Bacteriological Profile and Antibiogram of Respiratory Tract Infections in a Tertiary Care Hospital, Bangladesh
Bacteriological Profile and Antibiogram of Respiratory Tract Infections
Keywords:Antibiotic susceptibility, ESBL RTI, Bangladesh
Background: Respiratory tract infections (RTIs) are significant health concern for mortality and morbidity in many developing countries. Proper identification of causative pathogens and their antibiotic susceptibility testing is needed to select appropriate antibiotic therapy for management of the patient suffering from RTI. The study was aimed to determine the spectrum of bacterial pathogen causing respiratory tract infections with their antibiogram in Dhaka Medical College hospital (DMCH), Dhaka, Bangladesh.
Methods: This observational study was conducted from October 2018 to March 2019 in DMCH. Respiratory tract specimens (sputum, tracheal aspirate and throat swab) sent to the Microbiology laboratory for culture and sensitivity test were included in this study. Data regarding information of the patients, isolated organisms and sensitivity reports were collected from the records of the Microbiology laboratory.
Results: Out of 580 processed specimens, 64.66% yielded significant growth of organisms of which 88.80% were gram negative and 11.20% were gram positive bacteria. Pseudomonas spp was the most commonly (31.47%) isolated organism followed by Klebsiella spp (23.47%), Escherichia coli (15.20%) and Staphylococcus aureus (8.53%). Gram negative bacteria were mostly resistant to amoxicillin followed by fluoroquinolones, cotrimoxazole, cephalosporins whereas colistin, carbapenems and piperacillin/tazobactum were the most sensitive antibiotics against them. Among gram negative bacteria, 31.23% were extended spectrum beta lactamase (ESBL) producing organisms and Klebsiella spp were the most commonly isolated ESBL producers. Majority of gram positive bacteria were resistant to fluoroquinolones and co-trimoxazole but all Staphylococcus aureus were susceptible to vancomycin and linezolid followed by teicoplanin (84%) and 37.5% of them were Methicillin resistant (MRSA).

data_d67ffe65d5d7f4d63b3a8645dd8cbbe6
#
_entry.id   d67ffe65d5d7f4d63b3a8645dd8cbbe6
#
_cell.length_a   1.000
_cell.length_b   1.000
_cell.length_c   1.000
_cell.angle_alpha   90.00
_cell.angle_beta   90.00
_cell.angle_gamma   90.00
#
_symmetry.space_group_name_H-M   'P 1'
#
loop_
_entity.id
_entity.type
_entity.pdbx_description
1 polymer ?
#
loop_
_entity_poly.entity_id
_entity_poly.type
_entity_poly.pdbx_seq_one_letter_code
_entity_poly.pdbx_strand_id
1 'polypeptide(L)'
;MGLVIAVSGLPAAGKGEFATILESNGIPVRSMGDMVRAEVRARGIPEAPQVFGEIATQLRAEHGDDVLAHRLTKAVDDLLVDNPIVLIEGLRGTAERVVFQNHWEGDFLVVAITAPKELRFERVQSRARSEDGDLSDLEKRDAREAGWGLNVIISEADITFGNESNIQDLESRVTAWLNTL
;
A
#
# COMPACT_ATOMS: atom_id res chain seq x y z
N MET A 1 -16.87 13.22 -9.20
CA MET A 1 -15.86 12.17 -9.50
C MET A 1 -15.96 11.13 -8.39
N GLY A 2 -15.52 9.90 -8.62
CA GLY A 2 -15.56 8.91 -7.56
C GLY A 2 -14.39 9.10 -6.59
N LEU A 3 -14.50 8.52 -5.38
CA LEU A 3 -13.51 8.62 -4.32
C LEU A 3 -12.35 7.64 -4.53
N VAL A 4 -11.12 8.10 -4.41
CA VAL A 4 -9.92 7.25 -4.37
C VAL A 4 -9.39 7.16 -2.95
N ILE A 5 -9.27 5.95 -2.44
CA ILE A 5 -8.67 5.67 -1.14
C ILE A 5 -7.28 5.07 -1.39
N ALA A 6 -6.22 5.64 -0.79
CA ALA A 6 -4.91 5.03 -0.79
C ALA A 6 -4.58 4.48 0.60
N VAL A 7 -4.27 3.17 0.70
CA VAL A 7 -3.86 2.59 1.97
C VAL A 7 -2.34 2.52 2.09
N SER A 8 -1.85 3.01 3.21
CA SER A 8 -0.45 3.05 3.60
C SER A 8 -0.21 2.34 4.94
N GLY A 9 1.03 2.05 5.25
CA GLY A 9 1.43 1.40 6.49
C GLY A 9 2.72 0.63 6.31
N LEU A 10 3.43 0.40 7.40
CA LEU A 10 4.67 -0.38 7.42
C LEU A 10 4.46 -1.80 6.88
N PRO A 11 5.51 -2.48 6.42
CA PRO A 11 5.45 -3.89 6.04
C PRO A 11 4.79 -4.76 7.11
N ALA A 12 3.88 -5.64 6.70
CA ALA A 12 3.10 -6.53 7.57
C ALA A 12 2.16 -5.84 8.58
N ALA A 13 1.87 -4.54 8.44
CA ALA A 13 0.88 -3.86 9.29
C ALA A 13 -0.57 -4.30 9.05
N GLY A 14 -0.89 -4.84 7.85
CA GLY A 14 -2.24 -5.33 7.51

Conclusion: Gram negative bacteria were predominant where Pseudomonas spp and Klebsiella spp were most commonly isolated organisms. Most of the bacteria showed high resistance to commonly used antibiotics and this antimicrobial resistance is a matter of concern for the treatment of respiratory tract infections.
Bangladesh Medical Res Counc Bull 2023; 49(1): 15-21
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Copyright (c) 2023 Mahbuba Chowdhury, Mohammad Jobayer, Asif Rashed, Mahfuja Begam, SM Shamsuzzaman
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